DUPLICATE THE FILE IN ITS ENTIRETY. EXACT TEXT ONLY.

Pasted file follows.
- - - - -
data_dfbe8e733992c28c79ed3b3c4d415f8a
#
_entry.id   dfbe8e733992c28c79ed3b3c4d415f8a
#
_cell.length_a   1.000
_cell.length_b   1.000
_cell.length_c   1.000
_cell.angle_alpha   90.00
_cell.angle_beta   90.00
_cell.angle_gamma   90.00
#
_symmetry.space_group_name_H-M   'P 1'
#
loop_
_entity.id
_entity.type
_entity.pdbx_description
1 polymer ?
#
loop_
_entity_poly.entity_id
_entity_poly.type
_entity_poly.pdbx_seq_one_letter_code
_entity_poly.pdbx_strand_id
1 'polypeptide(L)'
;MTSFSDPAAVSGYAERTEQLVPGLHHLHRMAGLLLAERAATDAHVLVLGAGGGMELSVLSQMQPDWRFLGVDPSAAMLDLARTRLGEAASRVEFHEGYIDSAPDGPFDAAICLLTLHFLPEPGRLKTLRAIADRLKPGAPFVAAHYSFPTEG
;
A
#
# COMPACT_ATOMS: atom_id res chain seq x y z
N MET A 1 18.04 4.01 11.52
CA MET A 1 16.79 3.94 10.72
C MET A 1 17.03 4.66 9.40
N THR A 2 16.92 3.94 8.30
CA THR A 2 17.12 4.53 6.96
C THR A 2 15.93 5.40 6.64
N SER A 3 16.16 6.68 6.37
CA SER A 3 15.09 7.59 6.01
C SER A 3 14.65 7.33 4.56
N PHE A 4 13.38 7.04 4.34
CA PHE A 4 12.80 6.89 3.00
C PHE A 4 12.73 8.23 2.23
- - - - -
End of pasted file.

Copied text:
data_dfbe8e733992c28c79ed3b3c4d415f8a
#
_entry.id   dfbe8e733992c28c79ed3b3c4d415f8a
#
_cell.length_a   1.000
_cell.length_b   1.000
_cell.length_c   1.000
_cell.angle_alpha   90.00
_cell.angle_beta   90.00
_cell.angle_gamma   90.00
#
_symmetry.space_group_name_H-M   'P 1'
#
loop_
_entity.id
_entity.type
_entity.pdbx_description
1 polymer ?
#
loop_
_entity_poly.entity_id
_entity_poly.type
_entity_poly.pdbx_seq_one_letter_code
_entity_poly.pdbx_strand_id
1 'polypeptide(L)'
;MTSFSDPAAVSGYAERTEQLVPGLHHLHRMAGLLLAERAATDAHVLVLGAGGGMELSVLSQMQPDWRFLGVDPSAAMLDLARTRLGEAASRVEFHEGYIDSAPDGPFDAAICLLTLHFLPEPGRLKTLRAIADRLKPGAPFVAAHYSFPTEG
;
A
#
# COMPACT_ATOMS: atom_id res chain seq x y z
N MET A 1 18.04 4.01 11.52
CA MET A 1 16.79 3.94 10.72
C MET A 1 17.03 4.66 9.40
N THR A 2 16.92 3.94 8.30
CA THR A 2 17.12 4.53 6.96
C THR A 2 15.93 5.40 6.64
N SER A 3 16.16 6.68 6.37
CA SER A 3 15.09 7.59 6.01
C SER A 3 14.65 7.33 4.56
N PHE A 4 13.38 7.04 4.34
CA PHE A 4 12.80 6.89 3.00
C PHE A 4 12.73 8.23 2.23